A 59-year-old woman was admitted for rapid health degradation, with abdominal pain, icterus and ascites. She was known for a two years long-standing breast cancer aggra-vated progressively by multi-organ metastases. The patient was treated by hormonal therapy (Tamoxifen followed by Exemestane) and chemotherapy (5-Fluorouracil – Epirubucin – Cyclophosphamide then Cisplatine – 5-Fluorouracil).
Contrast-enhanced CT scan of the thorax and the abdomen were performed (Fig. 2) and compared to previous CT scans (Fig. 1). Figure 1: Axial contrast-enhanced CT scan. Section at the level of the liver (January 2011).
In January 2011, CT showed a normal sized and smooth liver. Small metastases are already observed in the right hepatic lobe. No ascites or portal hypertension is present.
Figure 2: Axial contrast-enhanced CT scan of upper abdomen (August 2011).
Fig. 2a: Section at the level of the liver.
Highly dysmorphic and heterogeneous liver with capsular retractions, lobulated pattern and multiples hypodense lesions, complicated by ascites.
Fig. 2b: Section at mid-abdominal level.
Features of portal hypertension are demonstrated with ascites, enlarged mesenteric veins and congested wall of the right colon. Notice also the presence of multiple bone metastases.
Cliniques Universitaires St-Luc, Catholic University of Louvain, Brussels, Belgium e-mail address for correspondence: [email protected] Based on the radiological findings and the clinical history, the diagnosis of hepar loba-tum carcinomatosum was made.
Hepar lobatum carcinomatosum (HLC) is an acquired non-cirrhotic liver dysmorphy associated with liver metastases of carcinoma, most often breast carcinoma.
Hepar lobatum, characterized by a coarsely nodular lobulated liver parenchyma by deeply grooved scars, was first described in association with tertiary syphilis. Since 1924, this entity was occasionally reported in association with carcinomatous liver metastases and thus renamed hepar lobatum carcinomatosum.
At pathology, diffuse metastatic involvement of the liver is observed in HLC, characterized by the pres- ence of fibrous septa originating from the organ surface and running deep into the parenchyma. These septa contain scattered metastatic cells. HLC can be observed independently of neoplasic progression or apparent regression, and independently of chemotherapy of the metastatic carcinoma. On imaging, HLC must be suggested in case of rapid (months) dysmorphic transformation of a previously smooth and normal sized liver into a liver with capsular retractions and lobulated pattern, in the absence of etiologic factor for cirrhosis (hepatitis B or C, alcohol or drug consumption, hemochromatosis,.). Metastatic liver lesions can be observed or not. MRI demonstrates scarring and progressive fibrosis of the liver, demonstrated by late parenchymal enhancement after IV Gadolinium injection.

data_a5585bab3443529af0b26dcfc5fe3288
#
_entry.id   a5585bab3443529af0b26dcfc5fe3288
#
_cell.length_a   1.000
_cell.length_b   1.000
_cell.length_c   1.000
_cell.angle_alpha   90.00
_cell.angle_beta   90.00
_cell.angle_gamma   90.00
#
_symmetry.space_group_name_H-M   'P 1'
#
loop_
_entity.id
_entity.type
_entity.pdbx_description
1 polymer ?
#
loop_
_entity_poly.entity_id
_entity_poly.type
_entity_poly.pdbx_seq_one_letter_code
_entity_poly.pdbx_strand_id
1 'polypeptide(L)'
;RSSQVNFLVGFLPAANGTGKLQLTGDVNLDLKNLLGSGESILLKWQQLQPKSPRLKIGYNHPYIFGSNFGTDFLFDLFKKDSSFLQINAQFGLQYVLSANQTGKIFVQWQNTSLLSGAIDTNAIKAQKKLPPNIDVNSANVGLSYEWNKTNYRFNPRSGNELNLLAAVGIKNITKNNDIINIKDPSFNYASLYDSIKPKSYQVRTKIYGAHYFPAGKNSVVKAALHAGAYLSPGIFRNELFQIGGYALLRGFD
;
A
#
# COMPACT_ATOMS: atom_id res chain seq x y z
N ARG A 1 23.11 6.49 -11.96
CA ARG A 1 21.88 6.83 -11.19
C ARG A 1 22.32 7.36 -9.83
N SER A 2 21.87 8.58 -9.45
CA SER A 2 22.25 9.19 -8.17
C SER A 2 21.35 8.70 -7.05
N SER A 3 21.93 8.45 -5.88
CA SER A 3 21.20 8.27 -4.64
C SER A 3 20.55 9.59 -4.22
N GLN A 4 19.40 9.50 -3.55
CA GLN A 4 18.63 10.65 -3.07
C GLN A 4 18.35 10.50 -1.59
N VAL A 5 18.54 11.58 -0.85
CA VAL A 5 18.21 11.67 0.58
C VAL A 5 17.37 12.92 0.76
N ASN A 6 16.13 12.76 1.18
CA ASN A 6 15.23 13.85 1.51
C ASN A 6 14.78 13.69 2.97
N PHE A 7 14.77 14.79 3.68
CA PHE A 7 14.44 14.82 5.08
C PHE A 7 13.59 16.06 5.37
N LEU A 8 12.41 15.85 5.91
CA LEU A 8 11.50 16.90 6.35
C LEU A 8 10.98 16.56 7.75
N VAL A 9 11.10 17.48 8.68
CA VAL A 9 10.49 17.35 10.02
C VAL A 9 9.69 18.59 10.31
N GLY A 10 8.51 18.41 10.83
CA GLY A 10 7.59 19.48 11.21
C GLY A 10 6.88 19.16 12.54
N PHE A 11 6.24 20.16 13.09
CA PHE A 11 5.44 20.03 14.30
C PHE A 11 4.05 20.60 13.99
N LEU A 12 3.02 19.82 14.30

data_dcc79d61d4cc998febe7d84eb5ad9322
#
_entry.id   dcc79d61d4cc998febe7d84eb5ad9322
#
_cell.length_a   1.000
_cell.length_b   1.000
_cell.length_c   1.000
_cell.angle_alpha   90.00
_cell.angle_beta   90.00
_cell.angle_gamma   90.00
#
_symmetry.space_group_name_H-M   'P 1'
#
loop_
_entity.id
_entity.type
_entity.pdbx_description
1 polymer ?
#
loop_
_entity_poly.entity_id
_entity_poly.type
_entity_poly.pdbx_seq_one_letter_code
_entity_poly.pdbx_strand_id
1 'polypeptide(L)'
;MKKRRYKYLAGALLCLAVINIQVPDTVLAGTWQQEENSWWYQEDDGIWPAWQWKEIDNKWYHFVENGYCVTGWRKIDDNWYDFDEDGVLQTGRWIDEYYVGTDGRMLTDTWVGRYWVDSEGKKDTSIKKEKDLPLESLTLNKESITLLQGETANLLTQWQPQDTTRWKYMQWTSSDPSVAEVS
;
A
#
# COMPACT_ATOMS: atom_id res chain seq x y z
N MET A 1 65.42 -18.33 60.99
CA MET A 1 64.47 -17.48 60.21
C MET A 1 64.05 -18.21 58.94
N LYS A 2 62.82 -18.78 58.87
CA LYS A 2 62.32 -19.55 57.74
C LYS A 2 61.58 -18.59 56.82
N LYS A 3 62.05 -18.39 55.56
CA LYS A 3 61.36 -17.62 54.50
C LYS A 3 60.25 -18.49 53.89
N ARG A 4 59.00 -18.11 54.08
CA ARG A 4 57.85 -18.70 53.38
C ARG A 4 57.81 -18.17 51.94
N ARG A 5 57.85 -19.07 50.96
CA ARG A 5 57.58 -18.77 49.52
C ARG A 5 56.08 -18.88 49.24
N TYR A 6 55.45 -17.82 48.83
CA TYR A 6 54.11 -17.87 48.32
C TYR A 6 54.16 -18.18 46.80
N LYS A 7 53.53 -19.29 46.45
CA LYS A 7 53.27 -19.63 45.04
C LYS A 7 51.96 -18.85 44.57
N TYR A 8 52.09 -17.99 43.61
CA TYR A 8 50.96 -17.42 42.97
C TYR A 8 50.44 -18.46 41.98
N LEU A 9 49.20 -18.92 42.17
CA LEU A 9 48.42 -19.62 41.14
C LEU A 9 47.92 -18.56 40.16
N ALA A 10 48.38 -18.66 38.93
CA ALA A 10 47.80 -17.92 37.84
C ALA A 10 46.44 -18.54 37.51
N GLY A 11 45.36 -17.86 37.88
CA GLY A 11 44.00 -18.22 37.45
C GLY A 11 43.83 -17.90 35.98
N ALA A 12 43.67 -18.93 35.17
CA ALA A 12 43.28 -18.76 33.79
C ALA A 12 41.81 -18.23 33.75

The oncologic history is usually already known, but HLC can occasionally be the initial manifestation of The physiopathology of HLC remains controversial. First authors hypothesized a desmoplastic stromal response in reaction of metastatic cells invasion. Later, it has been proposed that HCL could be a certain form of healing and scarring after tumor regression, since several cases have been reported following chemotherapy. More recently, it has been suggested that vascular injuries could play a major role in HCL development: firstly, direct diffuse invasion and obstruction of intra-hepatic portal and/or hepatic venous branches has been reported in most of cases. This peripheral vascular invasion can be respon- sible for a congestive effect on liver, leading to its gradual shrinkage with typical veinocentric distribu- tion of fibrosis and development of portal hypertension. Secondly, chemotherapy could be an additional In summary, HLC could result from the combination between an important stromal reaction to carcino- matous cells associated to intrahepatic vascular tumoral obstruction, potentially aggravated by chemo- HLC has a poor prognosis, even in case of apparent tumoral regression after chemotherapy. Liver, metastases – hepar lobatum carcinomatosum – liver, CT scan 1. Cervoni JP, Dobrin A, Sailley N, et al. Hepar lobatum carcinomatosum: A rare cause of portal hyper- tension complicating hepatic metastases in breast cancer. Gastroenterol Clin Biol. 2008; 32: 740-744. 2. Honma K. Hepar lobatum carcinomatosum due to metastatic breast carcinoma. Virchows Arch A Pathol Anat Histopathol 1987; 410: 465-469. PMID: 3105165 3. Graber I, Dumortier J, Poncet G, et al. Hepar lobatum carcinomatosum revealing an occult metastatic lobular carcinoma of the breast. Ann Diagn Pathol 2010; 14: 438-442. PMID: 21074693 4. Teke Z, Nessar G, Kiremitci S, et al. Hepar lobatum carcinomatosum associated with metastatic rectal carcinoma: an unusual cause of liver dysmorphy. Med Princ Pract. 2011; 20: 93-96. PMID: 21160223 Cliniques Universitaires St-Luc, Catholic University of Louvain, Brussels, Belgium e-mail address for correspondence: [email protected]


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